Unintended Consequences of Budget Cuts
While Act 10 may have increased the economic standing of the state, it has done so on the backs of its public employees. Wages have stagnated, benefits have decreased, and, in many cases, hours of employment increased without additional compensation. These types of budget cuts have led to a disenfranchised workplace in many public organizations (Zeehandelaar & Winkler, 2013).
Prior to Act 10, in 2011, there were 233,029 full-time and 142,571 part-time governmental employees in the state, with 76 percent of those working at the local level. The remaining 24 percent worked at the state level (U.S. Census Bureau, 2015). In 2013 (the most recent data available), two years after Act 10, there were 224,090 full-time and 142,274 governmental employees in the state of Wisconsin, with 71 percent working for local government and 29 percent working for state agencies (U.S. Census Bureau, 2015).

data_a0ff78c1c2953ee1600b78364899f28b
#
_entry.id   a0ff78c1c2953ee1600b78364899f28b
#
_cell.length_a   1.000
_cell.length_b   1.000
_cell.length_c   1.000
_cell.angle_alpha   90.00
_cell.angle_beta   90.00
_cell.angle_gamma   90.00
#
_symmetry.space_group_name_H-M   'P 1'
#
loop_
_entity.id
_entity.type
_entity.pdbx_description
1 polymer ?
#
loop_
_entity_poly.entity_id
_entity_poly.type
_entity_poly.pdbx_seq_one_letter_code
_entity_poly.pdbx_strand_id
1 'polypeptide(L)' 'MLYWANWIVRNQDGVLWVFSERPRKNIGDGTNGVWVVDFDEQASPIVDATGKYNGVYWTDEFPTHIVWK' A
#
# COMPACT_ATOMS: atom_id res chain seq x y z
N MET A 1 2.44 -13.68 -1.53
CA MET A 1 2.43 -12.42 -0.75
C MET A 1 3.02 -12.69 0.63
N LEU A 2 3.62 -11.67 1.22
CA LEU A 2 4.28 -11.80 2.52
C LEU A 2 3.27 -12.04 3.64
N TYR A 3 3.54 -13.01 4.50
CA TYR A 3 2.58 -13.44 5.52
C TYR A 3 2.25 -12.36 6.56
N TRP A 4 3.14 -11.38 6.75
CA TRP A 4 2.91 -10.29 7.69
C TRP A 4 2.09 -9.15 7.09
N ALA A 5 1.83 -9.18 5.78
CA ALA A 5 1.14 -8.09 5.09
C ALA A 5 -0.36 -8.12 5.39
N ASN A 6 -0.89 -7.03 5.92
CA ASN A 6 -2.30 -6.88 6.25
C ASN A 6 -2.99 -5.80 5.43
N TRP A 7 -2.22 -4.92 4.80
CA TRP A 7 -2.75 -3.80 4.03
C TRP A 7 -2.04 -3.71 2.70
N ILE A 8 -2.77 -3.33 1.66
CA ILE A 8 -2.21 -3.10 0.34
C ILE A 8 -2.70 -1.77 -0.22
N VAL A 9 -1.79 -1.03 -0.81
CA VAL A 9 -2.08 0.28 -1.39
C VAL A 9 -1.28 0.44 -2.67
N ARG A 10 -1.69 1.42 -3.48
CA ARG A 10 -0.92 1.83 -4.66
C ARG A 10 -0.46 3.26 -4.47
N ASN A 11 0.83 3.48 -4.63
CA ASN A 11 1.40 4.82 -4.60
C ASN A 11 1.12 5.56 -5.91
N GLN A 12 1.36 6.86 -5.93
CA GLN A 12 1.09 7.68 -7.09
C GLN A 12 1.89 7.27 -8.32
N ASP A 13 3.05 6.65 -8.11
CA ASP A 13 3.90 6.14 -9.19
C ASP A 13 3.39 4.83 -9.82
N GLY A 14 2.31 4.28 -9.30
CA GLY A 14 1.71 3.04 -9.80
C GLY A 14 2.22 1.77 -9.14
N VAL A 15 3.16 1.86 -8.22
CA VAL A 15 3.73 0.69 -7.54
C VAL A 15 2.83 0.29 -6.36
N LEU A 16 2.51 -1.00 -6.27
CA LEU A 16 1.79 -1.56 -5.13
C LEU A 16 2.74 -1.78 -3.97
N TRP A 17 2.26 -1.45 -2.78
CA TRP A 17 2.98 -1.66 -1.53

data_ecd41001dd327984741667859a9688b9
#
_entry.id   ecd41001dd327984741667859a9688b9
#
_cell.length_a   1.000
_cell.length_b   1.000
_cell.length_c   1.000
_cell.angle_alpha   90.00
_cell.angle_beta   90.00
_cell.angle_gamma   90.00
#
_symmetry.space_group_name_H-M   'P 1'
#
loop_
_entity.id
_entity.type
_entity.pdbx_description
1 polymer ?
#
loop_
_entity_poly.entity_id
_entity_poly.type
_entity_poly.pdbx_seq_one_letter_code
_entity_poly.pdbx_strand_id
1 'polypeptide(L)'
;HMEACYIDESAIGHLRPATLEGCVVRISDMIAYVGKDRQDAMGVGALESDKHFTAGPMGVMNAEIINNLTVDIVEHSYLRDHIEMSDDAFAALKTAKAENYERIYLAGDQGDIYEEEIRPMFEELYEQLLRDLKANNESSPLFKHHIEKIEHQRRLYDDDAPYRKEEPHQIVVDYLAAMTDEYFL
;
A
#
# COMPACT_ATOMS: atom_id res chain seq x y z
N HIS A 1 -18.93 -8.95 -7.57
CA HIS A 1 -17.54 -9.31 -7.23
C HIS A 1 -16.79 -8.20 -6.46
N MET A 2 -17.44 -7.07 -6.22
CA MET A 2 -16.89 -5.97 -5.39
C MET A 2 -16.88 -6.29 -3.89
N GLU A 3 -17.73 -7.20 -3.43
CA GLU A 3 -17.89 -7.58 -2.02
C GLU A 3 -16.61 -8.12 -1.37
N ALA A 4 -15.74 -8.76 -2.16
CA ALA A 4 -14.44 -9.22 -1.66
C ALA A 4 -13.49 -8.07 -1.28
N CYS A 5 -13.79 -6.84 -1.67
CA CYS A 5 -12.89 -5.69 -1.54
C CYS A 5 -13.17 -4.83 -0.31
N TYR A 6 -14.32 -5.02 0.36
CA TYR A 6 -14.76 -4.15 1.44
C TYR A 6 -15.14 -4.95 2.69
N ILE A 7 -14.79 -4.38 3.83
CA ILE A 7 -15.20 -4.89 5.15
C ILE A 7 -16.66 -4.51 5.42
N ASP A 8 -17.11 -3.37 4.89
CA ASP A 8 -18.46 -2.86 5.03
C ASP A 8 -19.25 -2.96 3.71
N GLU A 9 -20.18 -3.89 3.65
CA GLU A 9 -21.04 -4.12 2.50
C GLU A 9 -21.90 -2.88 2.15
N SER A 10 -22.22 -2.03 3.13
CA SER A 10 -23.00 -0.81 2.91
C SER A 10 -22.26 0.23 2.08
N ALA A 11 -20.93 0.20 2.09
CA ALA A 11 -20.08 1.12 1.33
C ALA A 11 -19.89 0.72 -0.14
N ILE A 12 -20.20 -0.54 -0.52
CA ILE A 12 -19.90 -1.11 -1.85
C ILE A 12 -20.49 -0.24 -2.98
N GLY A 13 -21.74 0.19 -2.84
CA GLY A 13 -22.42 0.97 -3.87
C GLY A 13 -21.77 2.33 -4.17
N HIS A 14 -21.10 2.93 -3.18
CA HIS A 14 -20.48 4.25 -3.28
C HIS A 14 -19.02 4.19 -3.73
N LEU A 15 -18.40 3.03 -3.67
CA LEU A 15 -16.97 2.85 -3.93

So, in two years, there were 9,000 less employees working for the government. It is unclear whether this decline is substantial or what has caused it. Perhaps government work is no longer an attractive field of employment after the effects of Act 10. Perhaps department heads are given more latitude in a post-Act 10 environment and are able to contract certain government jobs out to the private sector. Maybe certain low-level services were just eliminated and no longer provided by the government. It is all speculation, as there is no easy way to determine what caused this loss of jobs or if it has an impact on the services provided by the government.
The Need for Metrics